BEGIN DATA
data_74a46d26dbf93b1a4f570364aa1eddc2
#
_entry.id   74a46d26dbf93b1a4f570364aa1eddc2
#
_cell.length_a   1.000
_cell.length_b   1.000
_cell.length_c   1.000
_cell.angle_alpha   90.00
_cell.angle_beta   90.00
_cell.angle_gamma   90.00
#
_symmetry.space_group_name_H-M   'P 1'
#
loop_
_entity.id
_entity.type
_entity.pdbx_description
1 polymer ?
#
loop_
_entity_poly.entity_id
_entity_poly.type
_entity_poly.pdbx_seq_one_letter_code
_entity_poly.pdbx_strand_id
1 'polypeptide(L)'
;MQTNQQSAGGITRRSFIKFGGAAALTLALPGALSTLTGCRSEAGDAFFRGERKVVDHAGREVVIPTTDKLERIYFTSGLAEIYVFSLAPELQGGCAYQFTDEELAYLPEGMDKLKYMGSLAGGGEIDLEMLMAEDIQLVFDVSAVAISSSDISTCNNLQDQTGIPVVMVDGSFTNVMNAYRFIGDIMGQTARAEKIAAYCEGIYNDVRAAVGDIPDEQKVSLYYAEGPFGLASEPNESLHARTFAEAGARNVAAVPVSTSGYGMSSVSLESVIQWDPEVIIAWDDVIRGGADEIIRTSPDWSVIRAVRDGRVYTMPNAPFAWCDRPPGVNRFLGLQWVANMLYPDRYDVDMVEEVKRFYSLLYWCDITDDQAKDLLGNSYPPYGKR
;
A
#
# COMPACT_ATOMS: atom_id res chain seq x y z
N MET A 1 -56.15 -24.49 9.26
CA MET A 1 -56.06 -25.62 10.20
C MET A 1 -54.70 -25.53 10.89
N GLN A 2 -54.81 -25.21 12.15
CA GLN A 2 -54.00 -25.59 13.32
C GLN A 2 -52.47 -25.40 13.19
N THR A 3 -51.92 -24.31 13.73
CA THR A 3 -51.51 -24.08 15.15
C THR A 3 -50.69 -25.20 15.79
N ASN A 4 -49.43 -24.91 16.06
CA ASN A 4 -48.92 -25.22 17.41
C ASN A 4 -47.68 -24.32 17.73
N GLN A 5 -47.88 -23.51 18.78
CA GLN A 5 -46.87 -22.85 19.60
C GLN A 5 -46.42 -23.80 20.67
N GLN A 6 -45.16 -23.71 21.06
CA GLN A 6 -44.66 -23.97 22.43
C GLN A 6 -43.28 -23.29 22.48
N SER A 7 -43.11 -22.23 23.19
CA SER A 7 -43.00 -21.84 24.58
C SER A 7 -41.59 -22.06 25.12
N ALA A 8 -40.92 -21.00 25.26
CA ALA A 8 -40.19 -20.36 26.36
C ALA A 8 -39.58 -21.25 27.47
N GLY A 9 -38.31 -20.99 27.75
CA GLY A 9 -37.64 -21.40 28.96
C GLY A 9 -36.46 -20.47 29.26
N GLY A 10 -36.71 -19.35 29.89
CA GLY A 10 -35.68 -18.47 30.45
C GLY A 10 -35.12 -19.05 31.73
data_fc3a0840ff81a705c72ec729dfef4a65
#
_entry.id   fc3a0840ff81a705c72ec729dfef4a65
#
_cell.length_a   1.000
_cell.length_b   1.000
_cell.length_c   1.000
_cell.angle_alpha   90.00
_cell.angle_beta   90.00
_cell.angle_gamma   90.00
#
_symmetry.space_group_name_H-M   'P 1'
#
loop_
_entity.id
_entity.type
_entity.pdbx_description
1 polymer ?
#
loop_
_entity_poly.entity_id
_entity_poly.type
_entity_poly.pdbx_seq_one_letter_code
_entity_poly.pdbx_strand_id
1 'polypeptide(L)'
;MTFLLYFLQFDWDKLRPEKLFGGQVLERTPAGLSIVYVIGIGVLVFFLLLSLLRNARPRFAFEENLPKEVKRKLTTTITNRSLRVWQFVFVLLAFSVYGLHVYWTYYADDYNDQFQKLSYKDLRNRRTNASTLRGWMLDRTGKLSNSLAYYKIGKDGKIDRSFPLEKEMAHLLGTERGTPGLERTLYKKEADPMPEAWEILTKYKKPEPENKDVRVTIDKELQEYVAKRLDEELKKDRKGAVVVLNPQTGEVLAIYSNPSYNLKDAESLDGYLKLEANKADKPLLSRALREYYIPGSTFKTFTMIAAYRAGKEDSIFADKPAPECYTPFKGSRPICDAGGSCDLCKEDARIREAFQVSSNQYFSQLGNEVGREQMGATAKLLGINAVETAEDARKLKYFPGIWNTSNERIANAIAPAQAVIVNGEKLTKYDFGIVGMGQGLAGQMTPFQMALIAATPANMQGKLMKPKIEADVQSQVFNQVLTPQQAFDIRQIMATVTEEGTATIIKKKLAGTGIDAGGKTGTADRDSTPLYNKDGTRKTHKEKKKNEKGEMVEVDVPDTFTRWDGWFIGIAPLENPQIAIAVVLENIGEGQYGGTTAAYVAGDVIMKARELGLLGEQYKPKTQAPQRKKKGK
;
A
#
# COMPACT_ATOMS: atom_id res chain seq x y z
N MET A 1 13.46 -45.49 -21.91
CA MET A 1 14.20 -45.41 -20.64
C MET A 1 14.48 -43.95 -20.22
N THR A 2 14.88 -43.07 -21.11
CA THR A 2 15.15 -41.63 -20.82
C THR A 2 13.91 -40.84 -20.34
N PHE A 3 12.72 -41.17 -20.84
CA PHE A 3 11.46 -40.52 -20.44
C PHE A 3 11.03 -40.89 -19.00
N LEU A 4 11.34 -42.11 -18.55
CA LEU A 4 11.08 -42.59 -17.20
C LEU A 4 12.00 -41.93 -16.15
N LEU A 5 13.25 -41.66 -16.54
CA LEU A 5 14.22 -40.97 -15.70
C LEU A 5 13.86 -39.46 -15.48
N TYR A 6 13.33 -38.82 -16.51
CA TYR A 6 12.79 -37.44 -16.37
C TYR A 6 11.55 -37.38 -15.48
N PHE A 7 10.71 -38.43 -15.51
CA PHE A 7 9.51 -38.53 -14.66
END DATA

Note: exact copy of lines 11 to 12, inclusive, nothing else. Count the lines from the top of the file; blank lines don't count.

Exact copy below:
#
_symmetry.space_group_name_H-M   'P 1'